Australian Aviation photographer Victor Pody has snapped this Jetstar A320-200 sporting a special livery to advertise the new Buzz Lightyear movie.
The 16-year-old narrowbody, VH-VQM, msn 2608, usually flies up to six times a day between Sydney and Melbourne, but was spotted on Thursday at a hangar with the unique promotion.
The spin-off movie follows the character of Buzz Lightyear that the toy from Toy Story was based on. It’s therefore voiced by Captain America’s Chris Evans, rather than the original’s Tim Allen, and has received hugely mixed reviews.
It comes after Jetstar in May released first-look images of a new A321neo livery to celebrate the airline’s 18th birthday and the delivery of more A321 aircraft to join its fleet
The new paintwork retains the iconic Jetstar-orange underbelly and wingtips, however, now sees the colour extend onto the aircraft’s tail.
The additional A321 jets, meanwhile, will also boast wider seats than Jetstar’s existing narrowbody fleet, more overhead storage space, flip-down smartphone and tablet cradles, USB charging ports, and 50 per cent quieter engines.
Jetstar said the paint used on its new A321LRs is longer-lasting and reduces paint weight by up to 30 per cent compared to its predecessors, which will result in fuel savings of up to 108 tonnes per year across the fleet, reducing CO2 emissions by nearly 350 tonnes per year.
Jetstar was established as a low-cost subsidiary of Qantas in 2003, as a response to the entry of low-cost carrier Virgin Blue to the market. Jetstar took to the skies for the first time on 25 May 2004, with its inaugural flight from Newcastle to Melbourne Tullamarine.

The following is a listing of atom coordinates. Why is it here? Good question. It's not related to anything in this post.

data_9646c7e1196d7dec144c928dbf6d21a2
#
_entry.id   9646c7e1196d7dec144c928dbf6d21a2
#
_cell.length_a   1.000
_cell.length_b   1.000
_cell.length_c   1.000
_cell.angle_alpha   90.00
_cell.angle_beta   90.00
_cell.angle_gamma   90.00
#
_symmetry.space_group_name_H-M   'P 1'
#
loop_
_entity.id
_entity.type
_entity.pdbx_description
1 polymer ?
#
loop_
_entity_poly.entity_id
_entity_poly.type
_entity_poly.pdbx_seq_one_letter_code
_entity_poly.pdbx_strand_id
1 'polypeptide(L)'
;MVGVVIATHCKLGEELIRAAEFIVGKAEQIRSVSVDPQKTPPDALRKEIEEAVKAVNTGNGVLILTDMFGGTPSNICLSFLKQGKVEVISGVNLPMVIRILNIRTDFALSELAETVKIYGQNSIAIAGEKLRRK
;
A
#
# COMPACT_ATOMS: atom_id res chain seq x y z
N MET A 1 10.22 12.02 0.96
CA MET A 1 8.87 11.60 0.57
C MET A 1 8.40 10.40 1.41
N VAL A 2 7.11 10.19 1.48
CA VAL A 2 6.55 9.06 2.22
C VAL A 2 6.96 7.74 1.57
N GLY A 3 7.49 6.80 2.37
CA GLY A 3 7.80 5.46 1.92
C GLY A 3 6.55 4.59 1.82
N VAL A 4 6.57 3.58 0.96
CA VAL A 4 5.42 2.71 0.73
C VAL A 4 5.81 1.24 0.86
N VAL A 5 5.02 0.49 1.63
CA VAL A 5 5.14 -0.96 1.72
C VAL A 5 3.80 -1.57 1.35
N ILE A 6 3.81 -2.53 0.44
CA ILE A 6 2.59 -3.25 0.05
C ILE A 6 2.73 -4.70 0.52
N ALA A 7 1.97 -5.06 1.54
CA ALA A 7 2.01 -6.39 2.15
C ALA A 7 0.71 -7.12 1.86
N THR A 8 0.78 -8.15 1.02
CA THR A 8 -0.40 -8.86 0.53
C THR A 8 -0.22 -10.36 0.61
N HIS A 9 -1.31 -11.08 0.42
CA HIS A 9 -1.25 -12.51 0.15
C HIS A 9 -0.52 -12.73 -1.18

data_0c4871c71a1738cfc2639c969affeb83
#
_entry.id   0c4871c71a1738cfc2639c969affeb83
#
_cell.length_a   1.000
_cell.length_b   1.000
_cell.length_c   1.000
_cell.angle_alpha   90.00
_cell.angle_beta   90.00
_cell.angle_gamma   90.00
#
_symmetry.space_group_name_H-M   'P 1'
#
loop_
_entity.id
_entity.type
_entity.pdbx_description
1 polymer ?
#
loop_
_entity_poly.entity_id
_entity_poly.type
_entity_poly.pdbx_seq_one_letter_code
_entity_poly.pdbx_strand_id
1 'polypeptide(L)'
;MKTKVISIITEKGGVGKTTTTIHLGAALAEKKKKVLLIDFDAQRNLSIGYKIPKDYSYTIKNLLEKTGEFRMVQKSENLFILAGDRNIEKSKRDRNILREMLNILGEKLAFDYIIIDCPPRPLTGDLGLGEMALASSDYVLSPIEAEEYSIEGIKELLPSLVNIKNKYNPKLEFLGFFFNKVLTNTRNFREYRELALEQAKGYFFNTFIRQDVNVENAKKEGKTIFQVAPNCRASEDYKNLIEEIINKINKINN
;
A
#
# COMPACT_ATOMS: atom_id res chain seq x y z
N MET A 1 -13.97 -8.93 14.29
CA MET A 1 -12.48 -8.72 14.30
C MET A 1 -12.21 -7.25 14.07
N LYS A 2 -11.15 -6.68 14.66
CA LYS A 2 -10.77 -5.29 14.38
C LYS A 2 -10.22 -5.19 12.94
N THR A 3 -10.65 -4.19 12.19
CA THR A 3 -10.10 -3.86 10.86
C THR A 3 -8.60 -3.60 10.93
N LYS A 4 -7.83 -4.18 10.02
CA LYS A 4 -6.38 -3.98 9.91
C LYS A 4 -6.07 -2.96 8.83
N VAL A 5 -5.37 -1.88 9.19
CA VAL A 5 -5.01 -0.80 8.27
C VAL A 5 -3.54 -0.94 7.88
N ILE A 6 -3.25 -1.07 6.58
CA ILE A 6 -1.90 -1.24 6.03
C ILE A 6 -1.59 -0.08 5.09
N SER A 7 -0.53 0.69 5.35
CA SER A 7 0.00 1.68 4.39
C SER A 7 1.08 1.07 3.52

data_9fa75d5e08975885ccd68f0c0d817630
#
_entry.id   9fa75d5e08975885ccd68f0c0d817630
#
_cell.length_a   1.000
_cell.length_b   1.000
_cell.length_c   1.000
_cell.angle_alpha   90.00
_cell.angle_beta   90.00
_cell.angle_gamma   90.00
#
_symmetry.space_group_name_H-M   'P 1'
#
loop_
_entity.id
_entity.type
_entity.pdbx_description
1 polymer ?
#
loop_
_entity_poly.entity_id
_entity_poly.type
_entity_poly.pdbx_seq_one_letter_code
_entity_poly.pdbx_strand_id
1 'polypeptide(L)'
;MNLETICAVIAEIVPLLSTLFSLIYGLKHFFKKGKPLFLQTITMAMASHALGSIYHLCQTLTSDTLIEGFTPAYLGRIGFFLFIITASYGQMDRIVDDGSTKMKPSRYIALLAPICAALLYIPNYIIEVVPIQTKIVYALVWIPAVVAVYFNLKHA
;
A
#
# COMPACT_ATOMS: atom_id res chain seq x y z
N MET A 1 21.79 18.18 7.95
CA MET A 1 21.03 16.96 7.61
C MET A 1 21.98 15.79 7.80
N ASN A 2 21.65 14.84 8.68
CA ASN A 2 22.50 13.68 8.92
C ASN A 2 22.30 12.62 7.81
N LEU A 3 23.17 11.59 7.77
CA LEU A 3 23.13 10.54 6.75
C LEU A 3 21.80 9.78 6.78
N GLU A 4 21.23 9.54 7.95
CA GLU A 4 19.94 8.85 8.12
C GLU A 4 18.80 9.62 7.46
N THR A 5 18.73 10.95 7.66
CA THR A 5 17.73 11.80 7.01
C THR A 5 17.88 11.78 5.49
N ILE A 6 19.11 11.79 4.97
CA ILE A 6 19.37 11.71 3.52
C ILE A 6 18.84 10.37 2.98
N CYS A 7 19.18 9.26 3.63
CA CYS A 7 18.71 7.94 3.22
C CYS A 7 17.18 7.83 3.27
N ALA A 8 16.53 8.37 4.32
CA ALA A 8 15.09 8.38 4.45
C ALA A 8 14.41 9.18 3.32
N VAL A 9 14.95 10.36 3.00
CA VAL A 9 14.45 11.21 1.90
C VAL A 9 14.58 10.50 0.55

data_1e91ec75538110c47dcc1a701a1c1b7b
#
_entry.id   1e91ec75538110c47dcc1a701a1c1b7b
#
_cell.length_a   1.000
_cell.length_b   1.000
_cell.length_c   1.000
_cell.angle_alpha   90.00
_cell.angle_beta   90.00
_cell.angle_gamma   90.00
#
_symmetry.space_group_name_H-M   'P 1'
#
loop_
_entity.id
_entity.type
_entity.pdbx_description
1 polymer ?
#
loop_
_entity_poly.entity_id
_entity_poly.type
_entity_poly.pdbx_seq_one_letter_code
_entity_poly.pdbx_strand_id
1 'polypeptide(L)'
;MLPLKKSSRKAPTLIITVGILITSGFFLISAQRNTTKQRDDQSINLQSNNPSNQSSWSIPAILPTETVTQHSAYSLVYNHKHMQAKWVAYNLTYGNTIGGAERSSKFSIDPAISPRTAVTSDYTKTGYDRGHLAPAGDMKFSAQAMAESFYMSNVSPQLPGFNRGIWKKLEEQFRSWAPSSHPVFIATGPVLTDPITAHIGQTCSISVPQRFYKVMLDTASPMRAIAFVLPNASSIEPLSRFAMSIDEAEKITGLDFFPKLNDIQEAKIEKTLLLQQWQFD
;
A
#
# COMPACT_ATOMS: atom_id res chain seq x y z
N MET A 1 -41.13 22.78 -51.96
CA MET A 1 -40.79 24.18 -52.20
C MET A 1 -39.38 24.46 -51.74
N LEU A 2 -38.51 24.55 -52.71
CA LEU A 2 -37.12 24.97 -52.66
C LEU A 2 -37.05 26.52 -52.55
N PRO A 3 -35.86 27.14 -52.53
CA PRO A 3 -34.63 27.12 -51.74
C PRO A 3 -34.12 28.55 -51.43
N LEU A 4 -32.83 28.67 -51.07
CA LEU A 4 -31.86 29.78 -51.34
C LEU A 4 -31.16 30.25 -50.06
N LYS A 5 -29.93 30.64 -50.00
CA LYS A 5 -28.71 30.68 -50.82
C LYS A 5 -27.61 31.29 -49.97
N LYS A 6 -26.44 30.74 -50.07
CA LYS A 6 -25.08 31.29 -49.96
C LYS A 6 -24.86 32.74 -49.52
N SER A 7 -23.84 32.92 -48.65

In June, Australian Aviation reported how Jetstar owner Qantas reclaimed the lion’s share of the domestic passenger market from rival Virgin, however, again failed to clinch its coveted 70 per cent share together with its subsidiary brand.
According to the ACCC’s latest Airline Competition in Australia report, Qantas carried 37 per cent of all domestic passengers in April, taking the leading place from Virgin, which captured 31 per cent.
It comes after Virgin claimed victory over its rivals in January by securing 33 per cent share of all domestic passengers, while Jetstar and Qantas each secured a 31 per cent share.
In April, Jetstar lost part of this market share to full-service parent airline Qantas, with its own falling to 28 per cent.
This means together, the Qantas Group saw a total share of 65 per cent for the month, slightly higher than the 62 per cent seen in January, but still below its long-held target of 70 per cent.
Meanwhile, Rex again remained steady in April with its 4 per cent share.
Qantas CEO Alan Joyce has repeatedly suggested that Qantas will secure “at least” a 70 per cent share of the domestic market, despite Virgin’s stronger-than-anticipated recovery from the pandemic and voluntary administration process.